The modern world tends to change so rapidly that we barely have the chance to analyze what we have to change in order to adapt. Today we’re facing a new era in education… a new reality that will soon change the face of learning for good.
Curiosity is a main motivator for a leader — both personal curiosity and that inspired and encouraged in others, not the intrusive curiosity of the voyeur, snoop, busybody or idle prying peson. It is curiosity that is the gateway to opportunity. It is the curiosity that celebrates unfolding possibilities and discovering new information.
In 1940, a white developer wanted to build a neighborhood in Detroit. So he asked the US Federal Housing Administration to back a loan. The FHA, which was created just six years earlier to help middle-class families buy homes, said no because the development was too close to an “inharmonious” racial group.
Last year I took a group of students to Cuba to produce documentaries about the island nation’s culture and history. The main objective was learning how to produce documentaries, but one of my students learned a much more powerful lesson through the process.
In a truly creative classroom, teachers need to plan time in their lessons for change and growth. They must allow children to transition from knowledge-gathering and memorizing to synthesizing and puzzle solving. This comes from using their imagination, and encouraging students to do the same.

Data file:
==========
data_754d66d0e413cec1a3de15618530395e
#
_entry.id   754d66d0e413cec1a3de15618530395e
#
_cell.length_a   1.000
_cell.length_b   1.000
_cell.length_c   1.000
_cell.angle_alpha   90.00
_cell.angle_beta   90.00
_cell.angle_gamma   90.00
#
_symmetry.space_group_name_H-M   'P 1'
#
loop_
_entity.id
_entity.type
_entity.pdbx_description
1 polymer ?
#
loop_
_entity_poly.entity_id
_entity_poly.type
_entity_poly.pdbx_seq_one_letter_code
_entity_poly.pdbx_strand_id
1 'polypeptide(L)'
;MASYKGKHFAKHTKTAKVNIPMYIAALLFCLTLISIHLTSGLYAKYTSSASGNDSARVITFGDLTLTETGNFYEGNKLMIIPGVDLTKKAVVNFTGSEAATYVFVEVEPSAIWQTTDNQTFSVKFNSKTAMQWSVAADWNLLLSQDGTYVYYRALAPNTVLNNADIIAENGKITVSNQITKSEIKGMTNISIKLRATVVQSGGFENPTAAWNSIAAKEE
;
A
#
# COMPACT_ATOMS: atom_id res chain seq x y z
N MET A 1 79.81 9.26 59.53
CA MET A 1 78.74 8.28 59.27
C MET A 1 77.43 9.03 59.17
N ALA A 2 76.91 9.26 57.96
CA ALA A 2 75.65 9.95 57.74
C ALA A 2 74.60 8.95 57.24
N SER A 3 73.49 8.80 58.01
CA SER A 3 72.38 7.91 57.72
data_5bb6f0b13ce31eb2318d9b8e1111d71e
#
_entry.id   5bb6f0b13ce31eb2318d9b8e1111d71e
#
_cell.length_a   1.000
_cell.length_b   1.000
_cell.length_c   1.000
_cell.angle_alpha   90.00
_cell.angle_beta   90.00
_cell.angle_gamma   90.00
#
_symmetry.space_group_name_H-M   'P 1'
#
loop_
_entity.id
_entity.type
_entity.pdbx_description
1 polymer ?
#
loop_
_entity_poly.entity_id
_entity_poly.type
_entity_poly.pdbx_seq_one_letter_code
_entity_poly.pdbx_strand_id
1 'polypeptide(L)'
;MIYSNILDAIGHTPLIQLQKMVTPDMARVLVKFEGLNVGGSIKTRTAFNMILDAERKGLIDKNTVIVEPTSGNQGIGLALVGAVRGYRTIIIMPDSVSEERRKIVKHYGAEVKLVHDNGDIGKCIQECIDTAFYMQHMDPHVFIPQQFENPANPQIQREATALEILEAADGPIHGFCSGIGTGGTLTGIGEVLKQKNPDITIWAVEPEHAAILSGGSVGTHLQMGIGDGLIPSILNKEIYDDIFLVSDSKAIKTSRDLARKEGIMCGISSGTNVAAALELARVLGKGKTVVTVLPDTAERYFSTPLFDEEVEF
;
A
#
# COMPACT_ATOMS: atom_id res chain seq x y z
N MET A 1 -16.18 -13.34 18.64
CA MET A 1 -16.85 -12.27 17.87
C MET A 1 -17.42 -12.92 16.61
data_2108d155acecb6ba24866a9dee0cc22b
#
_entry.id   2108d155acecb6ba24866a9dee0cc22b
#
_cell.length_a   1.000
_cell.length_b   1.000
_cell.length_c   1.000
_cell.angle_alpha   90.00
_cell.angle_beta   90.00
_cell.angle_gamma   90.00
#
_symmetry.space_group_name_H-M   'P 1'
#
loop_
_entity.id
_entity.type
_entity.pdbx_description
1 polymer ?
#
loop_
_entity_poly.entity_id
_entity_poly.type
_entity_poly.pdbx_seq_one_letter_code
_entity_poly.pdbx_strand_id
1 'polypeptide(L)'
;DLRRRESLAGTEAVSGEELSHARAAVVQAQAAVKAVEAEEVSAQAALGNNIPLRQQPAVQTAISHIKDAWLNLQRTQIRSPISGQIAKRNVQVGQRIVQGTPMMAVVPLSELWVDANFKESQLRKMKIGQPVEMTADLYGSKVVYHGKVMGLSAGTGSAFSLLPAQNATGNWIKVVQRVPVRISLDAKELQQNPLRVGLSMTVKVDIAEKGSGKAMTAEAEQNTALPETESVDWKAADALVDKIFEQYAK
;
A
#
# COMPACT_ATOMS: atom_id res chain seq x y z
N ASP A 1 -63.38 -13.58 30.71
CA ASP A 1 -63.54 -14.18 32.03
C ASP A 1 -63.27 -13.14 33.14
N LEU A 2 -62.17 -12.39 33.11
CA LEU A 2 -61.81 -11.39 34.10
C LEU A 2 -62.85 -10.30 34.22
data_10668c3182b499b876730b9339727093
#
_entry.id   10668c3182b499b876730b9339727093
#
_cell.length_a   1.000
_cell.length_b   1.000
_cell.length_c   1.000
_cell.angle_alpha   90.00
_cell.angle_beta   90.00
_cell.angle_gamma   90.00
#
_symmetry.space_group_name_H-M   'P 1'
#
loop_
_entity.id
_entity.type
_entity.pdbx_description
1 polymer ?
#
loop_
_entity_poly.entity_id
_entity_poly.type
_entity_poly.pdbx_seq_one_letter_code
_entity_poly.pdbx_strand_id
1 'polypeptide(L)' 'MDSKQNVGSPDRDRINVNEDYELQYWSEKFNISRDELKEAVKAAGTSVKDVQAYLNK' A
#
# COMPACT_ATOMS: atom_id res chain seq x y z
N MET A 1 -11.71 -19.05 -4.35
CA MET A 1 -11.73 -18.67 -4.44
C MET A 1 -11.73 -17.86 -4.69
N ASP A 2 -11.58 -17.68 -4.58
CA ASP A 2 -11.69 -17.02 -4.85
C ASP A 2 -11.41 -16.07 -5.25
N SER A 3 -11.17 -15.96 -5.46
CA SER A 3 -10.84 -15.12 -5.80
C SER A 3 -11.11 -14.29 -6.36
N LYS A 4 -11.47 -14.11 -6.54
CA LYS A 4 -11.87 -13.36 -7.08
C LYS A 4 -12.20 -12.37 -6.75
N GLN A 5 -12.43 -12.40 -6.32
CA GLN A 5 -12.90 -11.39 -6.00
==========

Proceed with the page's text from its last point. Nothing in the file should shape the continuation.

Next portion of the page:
What innovations in English language teaching (ELT) have had the biggest impact on your teaching? Chia Suan Chong, who will be blogging from the live-streamed ELTons awards for innovations in ELT on 2 June 2016, lists her top ten. English language teaching is evolving all the time, particularly alongside advances in technology.
Using technology in the classroom is one of those issues that makes it easy to be a fence sitter. It’s difficult to be 100% for the use of educational technology all of the time, when there are so many convincing arguments against it.
8 Simple Tips For Great Teaching by Jane Healey, Ph.D. I just returned from a conference where the organizers screened World Peace and Other 4th Grade Achievements, a documentary about John Hunter, the teacher from Charlottesville, Virginia whose elegant design of a classroom activity elicits the deep thinking and creative problem solving educators strive for.
Students are leaving school before you know it. One minute they’re handing in assignments, and the next you’re handing out diplomas. If you’re a teacher or a parent (or both), you know that’s no exaggeration. Leaving school is a big deal for students. It’s both an ending and a beginning.